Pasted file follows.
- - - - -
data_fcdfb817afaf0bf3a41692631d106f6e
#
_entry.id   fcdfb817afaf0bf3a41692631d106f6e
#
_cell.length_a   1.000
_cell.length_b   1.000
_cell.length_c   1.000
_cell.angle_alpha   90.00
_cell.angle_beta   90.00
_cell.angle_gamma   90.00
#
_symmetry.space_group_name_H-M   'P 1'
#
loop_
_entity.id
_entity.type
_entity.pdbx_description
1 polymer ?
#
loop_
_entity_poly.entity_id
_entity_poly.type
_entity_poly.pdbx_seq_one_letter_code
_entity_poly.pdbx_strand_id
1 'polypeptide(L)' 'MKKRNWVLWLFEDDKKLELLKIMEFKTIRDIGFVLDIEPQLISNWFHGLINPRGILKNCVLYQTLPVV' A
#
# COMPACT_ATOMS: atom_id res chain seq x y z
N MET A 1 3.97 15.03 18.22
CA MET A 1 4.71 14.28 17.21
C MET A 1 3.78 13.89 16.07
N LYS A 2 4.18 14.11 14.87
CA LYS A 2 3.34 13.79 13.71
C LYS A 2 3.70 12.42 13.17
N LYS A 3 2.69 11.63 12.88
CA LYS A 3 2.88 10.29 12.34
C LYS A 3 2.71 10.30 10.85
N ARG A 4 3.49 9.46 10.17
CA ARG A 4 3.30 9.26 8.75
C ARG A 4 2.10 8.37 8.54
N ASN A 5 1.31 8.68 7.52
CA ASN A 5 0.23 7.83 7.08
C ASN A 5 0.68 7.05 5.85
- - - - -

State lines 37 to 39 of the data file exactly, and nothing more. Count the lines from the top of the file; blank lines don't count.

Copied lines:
N ARG A 4 3.49 9.46 10.17
CA ARG A 4 3.30 9.26 8.75
C ARG A 4 2.10 8.37 8.54